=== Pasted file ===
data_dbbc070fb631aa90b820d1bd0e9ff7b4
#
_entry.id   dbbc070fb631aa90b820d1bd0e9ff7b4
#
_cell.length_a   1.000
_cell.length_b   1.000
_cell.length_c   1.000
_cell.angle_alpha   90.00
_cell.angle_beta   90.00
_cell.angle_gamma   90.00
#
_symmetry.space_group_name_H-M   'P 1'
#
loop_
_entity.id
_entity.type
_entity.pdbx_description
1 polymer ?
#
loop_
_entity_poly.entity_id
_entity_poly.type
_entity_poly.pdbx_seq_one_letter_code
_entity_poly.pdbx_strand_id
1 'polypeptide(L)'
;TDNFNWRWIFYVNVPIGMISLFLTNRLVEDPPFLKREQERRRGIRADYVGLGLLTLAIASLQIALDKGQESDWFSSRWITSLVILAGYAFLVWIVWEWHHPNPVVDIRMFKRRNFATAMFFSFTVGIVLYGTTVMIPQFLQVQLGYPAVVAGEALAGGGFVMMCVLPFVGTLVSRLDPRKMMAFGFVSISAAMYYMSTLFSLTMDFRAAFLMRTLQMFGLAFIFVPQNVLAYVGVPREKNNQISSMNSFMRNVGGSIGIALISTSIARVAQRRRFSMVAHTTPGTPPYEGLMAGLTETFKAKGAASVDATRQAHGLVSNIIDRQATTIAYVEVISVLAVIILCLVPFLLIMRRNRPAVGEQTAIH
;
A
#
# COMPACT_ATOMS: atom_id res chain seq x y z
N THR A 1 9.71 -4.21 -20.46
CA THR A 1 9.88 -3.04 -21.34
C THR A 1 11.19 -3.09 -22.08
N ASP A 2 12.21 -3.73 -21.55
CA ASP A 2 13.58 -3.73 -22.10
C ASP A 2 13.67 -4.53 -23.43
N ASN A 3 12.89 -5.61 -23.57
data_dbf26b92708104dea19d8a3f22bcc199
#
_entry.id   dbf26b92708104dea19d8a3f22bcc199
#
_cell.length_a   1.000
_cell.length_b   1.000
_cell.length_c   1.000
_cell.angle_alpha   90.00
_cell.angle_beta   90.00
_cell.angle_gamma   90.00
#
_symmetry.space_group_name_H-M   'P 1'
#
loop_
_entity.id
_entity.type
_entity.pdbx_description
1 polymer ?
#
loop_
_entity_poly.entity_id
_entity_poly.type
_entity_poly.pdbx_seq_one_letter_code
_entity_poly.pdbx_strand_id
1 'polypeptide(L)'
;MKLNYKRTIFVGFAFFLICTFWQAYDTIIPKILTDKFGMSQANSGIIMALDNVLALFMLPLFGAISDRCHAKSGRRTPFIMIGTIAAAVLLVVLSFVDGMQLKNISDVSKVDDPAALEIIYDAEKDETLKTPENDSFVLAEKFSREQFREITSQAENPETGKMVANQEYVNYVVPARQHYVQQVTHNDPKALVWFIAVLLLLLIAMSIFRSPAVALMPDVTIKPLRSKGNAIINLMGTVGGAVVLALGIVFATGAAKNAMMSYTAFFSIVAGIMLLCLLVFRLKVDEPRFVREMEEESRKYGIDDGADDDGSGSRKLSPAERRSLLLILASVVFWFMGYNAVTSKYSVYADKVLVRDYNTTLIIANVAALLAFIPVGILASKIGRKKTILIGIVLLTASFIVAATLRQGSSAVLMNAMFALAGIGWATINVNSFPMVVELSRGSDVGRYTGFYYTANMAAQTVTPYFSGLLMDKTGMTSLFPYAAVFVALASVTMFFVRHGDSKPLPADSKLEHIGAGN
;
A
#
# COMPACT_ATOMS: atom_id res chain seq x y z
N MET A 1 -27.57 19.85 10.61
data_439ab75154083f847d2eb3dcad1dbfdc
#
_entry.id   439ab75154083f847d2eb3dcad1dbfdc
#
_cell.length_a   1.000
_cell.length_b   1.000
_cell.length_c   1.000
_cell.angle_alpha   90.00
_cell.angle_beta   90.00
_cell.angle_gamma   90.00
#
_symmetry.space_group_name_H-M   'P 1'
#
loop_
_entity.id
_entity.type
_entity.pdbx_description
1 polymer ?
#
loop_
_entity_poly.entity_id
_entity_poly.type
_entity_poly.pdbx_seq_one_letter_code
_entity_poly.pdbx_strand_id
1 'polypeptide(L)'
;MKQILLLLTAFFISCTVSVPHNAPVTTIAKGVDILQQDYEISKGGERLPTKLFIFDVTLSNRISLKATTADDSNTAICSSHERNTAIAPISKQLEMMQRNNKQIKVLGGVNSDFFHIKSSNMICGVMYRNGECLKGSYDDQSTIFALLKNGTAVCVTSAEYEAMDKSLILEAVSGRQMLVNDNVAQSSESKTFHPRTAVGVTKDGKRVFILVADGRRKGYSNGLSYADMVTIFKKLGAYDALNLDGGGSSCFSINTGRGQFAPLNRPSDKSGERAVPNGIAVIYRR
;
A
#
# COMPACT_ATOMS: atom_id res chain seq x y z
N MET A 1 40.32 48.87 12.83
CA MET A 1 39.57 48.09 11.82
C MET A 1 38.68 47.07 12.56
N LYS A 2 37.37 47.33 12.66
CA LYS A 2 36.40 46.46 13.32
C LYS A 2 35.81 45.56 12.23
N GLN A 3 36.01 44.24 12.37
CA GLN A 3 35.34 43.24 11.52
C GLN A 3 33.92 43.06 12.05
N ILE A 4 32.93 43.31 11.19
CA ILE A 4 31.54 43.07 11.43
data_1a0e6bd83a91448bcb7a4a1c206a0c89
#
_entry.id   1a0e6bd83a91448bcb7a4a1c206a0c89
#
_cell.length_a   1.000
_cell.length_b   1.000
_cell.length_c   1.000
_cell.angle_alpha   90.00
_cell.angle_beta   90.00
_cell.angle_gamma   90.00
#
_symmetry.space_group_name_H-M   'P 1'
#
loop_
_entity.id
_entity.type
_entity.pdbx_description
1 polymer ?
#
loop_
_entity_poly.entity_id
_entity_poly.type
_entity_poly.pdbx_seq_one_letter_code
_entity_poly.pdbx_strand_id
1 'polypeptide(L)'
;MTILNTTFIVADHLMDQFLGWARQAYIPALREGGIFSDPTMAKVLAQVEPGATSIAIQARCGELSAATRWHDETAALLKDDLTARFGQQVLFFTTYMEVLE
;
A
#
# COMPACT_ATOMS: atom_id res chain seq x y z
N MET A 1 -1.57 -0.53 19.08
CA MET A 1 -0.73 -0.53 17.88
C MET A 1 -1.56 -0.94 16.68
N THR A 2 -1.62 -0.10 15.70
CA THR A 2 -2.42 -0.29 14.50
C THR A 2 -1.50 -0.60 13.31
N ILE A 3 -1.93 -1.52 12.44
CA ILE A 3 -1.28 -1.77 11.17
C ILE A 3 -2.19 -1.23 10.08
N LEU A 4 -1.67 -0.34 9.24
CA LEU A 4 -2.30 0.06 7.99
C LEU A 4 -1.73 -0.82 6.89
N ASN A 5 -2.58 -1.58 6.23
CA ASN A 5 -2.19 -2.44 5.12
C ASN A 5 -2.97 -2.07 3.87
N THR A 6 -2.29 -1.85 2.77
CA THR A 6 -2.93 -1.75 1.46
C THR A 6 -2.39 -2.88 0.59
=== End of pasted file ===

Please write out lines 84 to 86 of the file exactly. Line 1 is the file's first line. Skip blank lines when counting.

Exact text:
_entity.type
_entity.pdbx_description
1 polymer ?